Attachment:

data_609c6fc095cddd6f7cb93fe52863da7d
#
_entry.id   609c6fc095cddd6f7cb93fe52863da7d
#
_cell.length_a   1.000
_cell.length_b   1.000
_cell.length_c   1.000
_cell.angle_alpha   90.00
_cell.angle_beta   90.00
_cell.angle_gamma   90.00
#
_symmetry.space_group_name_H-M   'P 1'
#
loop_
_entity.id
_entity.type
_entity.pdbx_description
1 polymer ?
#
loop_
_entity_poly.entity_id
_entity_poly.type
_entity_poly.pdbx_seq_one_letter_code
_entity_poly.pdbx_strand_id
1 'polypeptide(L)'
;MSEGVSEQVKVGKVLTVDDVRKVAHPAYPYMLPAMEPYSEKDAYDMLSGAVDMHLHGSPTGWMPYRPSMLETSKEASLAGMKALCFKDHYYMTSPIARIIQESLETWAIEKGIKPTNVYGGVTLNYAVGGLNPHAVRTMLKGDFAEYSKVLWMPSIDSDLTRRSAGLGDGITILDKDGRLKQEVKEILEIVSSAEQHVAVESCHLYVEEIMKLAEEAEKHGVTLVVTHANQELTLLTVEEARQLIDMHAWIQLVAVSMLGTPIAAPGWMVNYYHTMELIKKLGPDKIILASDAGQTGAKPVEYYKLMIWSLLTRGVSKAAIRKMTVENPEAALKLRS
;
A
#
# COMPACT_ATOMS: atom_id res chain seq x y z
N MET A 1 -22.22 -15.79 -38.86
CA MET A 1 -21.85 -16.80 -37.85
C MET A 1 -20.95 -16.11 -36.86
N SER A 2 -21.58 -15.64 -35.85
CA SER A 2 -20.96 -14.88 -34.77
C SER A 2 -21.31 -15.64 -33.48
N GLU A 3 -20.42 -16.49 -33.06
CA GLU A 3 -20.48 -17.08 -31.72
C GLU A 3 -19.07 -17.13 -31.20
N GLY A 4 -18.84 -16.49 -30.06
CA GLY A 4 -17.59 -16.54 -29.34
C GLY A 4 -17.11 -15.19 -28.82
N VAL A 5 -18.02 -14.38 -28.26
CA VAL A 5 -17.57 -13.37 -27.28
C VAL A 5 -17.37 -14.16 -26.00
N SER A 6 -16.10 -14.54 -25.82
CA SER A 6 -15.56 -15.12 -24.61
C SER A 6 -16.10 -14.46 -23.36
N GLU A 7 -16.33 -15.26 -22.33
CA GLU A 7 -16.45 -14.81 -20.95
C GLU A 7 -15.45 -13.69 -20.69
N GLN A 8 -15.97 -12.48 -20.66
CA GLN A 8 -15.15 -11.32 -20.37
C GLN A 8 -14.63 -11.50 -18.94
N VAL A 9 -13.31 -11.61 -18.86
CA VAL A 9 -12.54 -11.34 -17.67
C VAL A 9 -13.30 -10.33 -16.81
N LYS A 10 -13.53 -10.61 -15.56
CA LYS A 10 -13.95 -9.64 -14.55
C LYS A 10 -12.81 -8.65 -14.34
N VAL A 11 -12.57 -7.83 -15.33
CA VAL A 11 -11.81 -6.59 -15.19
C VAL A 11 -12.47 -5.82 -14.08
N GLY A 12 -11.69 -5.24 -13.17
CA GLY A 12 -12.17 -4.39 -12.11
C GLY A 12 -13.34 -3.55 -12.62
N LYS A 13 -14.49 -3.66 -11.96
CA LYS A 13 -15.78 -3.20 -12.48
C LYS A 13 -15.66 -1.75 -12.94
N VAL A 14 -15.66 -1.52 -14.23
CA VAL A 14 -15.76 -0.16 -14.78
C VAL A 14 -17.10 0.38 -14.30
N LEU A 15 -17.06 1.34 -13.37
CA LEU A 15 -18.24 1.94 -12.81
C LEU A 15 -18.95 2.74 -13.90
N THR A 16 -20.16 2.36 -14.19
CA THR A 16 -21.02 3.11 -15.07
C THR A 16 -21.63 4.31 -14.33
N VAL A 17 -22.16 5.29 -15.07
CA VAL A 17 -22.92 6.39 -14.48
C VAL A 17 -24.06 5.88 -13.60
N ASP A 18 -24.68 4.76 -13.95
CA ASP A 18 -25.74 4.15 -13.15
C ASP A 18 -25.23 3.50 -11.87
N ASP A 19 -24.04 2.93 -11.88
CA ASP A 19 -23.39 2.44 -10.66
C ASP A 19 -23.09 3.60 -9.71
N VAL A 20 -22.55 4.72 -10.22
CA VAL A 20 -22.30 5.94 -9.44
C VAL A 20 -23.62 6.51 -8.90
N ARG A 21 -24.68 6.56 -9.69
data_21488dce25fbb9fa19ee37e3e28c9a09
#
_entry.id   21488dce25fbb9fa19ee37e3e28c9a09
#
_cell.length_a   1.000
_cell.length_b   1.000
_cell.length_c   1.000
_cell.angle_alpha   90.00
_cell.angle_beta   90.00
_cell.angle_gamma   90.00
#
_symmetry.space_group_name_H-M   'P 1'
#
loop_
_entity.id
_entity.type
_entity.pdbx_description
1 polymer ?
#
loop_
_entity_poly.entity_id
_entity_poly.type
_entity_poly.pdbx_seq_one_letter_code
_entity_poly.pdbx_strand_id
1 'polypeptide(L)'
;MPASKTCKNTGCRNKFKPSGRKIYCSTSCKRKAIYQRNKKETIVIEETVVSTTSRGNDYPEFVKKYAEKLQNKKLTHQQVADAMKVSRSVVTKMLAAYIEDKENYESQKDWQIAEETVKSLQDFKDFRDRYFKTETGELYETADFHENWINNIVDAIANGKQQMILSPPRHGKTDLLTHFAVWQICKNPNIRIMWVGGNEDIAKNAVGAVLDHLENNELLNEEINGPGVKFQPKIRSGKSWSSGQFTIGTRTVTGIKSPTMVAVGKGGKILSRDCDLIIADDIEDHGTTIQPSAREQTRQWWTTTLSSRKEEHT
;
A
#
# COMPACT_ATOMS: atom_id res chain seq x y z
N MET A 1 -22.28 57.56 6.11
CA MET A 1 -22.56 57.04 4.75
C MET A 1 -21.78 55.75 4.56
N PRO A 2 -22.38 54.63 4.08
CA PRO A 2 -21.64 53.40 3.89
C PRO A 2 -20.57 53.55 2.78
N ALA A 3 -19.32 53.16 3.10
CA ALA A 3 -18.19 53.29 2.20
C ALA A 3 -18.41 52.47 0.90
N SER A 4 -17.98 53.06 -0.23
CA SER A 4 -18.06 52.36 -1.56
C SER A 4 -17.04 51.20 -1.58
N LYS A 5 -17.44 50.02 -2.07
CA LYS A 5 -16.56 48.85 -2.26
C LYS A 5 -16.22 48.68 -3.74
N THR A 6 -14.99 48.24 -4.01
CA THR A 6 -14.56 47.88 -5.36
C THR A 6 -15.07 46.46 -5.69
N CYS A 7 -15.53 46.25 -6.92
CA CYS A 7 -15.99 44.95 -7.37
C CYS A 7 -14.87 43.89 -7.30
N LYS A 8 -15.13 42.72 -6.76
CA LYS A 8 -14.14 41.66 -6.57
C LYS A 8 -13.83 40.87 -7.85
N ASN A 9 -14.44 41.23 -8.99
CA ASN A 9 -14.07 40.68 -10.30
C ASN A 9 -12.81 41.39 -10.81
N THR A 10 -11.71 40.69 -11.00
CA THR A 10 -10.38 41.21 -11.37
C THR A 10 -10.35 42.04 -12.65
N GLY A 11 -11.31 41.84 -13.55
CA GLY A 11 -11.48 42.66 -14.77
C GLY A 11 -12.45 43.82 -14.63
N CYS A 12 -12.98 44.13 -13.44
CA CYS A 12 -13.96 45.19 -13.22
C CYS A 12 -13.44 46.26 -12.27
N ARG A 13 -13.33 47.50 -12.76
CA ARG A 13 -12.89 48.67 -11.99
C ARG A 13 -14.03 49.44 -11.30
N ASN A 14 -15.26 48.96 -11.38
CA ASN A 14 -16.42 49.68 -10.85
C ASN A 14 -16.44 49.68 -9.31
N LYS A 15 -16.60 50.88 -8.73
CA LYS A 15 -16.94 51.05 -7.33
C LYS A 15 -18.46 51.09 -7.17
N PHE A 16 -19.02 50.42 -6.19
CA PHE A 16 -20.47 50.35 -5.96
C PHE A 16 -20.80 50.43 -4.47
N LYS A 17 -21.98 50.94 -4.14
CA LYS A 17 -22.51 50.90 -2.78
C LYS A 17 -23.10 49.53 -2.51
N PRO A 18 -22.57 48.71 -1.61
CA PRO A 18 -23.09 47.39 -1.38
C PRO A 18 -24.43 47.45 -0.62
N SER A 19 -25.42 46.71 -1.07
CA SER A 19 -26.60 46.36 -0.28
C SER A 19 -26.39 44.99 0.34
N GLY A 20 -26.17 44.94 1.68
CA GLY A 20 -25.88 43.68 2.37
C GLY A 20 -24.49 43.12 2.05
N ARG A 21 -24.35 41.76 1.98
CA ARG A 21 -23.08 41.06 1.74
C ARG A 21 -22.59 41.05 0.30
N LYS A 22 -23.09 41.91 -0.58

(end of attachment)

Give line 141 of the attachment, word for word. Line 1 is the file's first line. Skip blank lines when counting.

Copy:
CA CYS A 7 -15.99 44.95 -7.37